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Warriors will need Draymond, their X-factor, to be great

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Draymond Green

Draymond Green won’t be among the Warriors taking the court Wednesday morning for the first team workout since March. His absence won’t matter to the ring-owners among the team’s players and coaches. They don’t need him now, and they know it.

They definitely will need him next season, whenever it begins, likely sometime in 2021.

To have any real chance of getting back to The Finals, the Warriors will need Draymond to be great next season.

Green is this team’s X-factor, and coach Steve Kerr won’t bother offering a denial.

“That’s fair, totally fair,” Kerr told NBC Sports Bay Area. “Draymond has always been a guy who has taken us to a different level. I believe that will be true (next season), too, and I've told him that much.

“He’s that impactful for us as a player. That’s why we’re going to be relying heavily on him.”

Before Green was inserted into the starting lineup in 2014-15, the Warriors could only dream of reaching the NBA Finals. Seven months later, they were down 2-1 to Cleveland in The Finals. They won the next three games, with Green averaging 16.3 points (on 48.5 percent shooting), 9.0 rebounds, 7.3 assists and posting a cumulative plus-50. Astonishing.

The Warriors lost The Finals in 2016, blowing a 3-1 lead to the Cavaliers. Green, plus-36 over that four-game span, was suspended for Game 5. The Warriors, dazed and displeased, never recovered.

Does anybody really believe the Cavaliers take that series if Draymond is available for all seven?


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Stephen Curry and Klay Thompson are constants. Curry is going to score and lead and put fireworks into the offense. Like a fantastic drummer who doubles as lead vocalist, he is the glue. Thompson is going to rain jump shots, exhaust defenders with off-ball movement and play tenacious defense. He’s a fabulous bassist, providing splendid backbeat, blending in yet standing out.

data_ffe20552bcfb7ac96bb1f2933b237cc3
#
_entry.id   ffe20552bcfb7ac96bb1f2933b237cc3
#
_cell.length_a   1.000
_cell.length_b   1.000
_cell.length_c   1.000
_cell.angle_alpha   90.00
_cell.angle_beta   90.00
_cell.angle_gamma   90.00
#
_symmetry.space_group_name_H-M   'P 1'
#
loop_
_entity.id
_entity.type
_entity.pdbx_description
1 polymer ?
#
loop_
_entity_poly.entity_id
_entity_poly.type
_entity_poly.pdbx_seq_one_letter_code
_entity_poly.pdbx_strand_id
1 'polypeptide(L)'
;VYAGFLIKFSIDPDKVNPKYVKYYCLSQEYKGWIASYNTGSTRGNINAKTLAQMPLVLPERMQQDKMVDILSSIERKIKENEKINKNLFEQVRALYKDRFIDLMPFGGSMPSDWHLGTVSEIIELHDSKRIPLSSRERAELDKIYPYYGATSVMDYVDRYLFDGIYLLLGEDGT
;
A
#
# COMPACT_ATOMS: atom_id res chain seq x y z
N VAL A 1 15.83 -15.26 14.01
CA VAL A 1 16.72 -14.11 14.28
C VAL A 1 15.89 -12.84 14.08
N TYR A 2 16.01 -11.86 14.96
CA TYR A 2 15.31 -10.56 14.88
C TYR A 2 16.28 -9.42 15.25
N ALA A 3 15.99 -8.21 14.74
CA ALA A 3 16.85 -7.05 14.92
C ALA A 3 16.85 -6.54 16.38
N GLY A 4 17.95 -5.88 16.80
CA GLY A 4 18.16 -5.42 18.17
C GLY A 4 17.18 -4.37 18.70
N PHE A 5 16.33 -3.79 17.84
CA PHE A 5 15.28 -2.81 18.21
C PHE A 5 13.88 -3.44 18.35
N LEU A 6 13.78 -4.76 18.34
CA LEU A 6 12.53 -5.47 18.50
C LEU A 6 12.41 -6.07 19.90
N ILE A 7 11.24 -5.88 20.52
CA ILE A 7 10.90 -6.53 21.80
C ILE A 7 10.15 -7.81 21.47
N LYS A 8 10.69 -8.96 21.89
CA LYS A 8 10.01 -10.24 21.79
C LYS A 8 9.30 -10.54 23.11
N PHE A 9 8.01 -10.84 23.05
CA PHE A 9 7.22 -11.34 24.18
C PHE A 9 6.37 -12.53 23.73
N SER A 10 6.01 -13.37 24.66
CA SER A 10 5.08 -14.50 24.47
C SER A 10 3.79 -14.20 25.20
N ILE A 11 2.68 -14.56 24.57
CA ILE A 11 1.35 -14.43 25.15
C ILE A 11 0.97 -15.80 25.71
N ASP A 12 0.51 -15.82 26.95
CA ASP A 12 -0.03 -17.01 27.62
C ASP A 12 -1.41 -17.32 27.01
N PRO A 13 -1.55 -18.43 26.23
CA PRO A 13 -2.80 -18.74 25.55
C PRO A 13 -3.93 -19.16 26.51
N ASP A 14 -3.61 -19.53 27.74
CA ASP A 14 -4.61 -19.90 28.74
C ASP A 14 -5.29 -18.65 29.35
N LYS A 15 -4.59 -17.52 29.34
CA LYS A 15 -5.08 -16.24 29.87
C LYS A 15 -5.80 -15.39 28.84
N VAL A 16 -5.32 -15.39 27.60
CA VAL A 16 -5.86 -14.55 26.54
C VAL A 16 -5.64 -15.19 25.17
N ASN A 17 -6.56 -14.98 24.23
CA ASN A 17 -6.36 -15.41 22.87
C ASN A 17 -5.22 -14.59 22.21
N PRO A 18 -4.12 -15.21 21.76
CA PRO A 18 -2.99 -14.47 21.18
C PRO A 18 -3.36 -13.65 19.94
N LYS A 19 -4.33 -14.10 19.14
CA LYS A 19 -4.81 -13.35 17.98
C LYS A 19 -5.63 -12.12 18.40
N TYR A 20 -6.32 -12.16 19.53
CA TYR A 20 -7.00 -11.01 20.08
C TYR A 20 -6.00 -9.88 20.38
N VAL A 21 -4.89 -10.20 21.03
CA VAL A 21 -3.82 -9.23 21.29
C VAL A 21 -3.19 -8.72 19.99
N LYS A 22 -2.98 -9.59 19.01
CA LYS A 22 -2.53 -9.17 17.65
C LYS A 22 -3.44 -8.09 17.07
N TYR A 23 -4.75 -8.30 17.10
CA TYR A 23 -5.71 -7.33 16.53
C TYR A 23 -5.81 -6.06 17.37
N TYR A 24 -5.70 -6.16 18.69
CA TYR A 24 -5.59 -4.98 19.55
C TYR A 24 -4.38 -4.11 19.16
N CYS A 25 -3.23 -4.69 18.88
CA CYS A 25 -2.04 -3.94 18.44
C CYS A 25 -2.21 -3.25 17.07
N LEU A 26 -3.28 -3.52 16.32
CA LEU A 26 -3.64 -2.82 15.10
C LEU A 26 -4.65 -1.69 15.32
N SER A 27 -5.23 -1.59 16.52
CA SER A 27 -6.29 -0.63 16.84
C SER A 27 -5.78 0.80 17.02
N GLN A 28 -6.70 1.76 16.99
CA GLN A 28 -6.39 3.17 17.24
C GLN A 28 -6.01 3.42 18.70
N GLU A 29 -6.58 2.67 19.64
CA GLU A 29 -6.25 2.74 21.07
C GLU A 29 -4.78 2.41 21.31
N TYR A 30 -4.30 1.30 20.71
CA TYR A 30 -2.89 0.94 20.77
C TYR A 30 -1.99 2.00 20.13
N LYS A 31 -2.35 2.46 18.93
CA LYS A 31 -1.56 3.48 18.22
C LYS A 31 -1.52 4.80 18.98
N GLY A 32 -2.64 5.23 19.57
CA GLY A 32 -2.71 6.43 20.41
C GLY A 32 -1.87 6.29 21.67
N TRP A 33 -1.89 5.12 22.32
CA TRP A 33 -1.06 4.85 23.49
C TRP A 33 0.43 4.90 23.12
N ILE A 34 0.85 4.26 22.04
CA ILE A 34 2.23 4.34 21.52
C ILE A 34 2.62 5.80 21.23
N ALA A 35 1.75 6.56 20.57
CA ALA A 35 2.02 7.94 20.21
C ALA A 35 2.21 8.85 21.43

Green, in this analogy, is that saxophonist capable of stirring the crowd and blowing the roof off the building. He’s a mechanic on offense, probing opposing defenses and doing whatever is necessary for the squad to run smoothly. Draymond’s intuition and improvisational timing on defense tends to lift the Warriors to another dimension.

He is not the glue. He is the effervescence.

Last season, annoyed by nagging aches and abject circumstances, shooting poorly, and generally a small portion of his best self, left Draymond subjected to murmurs about his future. He’s 30, he burns hot and has played a lot of games, often against bigger men. Is the mileage catching up to him? Is the decline under way?

Some of the criticism is based on Green’s contract. He’ll be entering the first year of a four-year extension, signed last summer, worth a few nickels short of $100 million. With the COVID-19 pandemic forcing interminable delays, he possibly could turn 31 before next season.

Draymond hears the noise. He posted some reaction on social media, in one instance indicating he’s “going to go back to being that guy” -- a player that can produce spectacular triple-doubles along with his usual intangible assets. Yes, he hears it all.

Which delights his coach.

“I didn't even know that,” Kerr said, laughing off those speculating Green’s best days are in the past while also relishing the three-time All-Star’s response.

“But, good. Good. That kind of stuff usually motivates him.”

That’s Draymond’s nature. His competitive pride is immeasurable. This is a man who, eight years later, still can recite the names of all 34 players selected before him in the 2012 draft. Being doubted, like he is now, quickens his pulse and gives him a bullseye at which to aim.

The forgettable season. The long layoff. The skeptics. It’s all a setup, a perfect tableau for a man who thrives on skepticism and is yearning to make a statement.

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If Green declines to merely ordinary, a high-IQ cog in the wheel, the Warriors are not a championship threat. They’d have to scrap and scratch to make the playoffs in the treacherous Western Conference.

But if Draymond approaches previous peak levels, and the rest of the roster is in reasonably good health, the Warriors have enough for a top-four finish in the conference. And if they land there, it’s safe to expect he’ll be a terror in the postseason.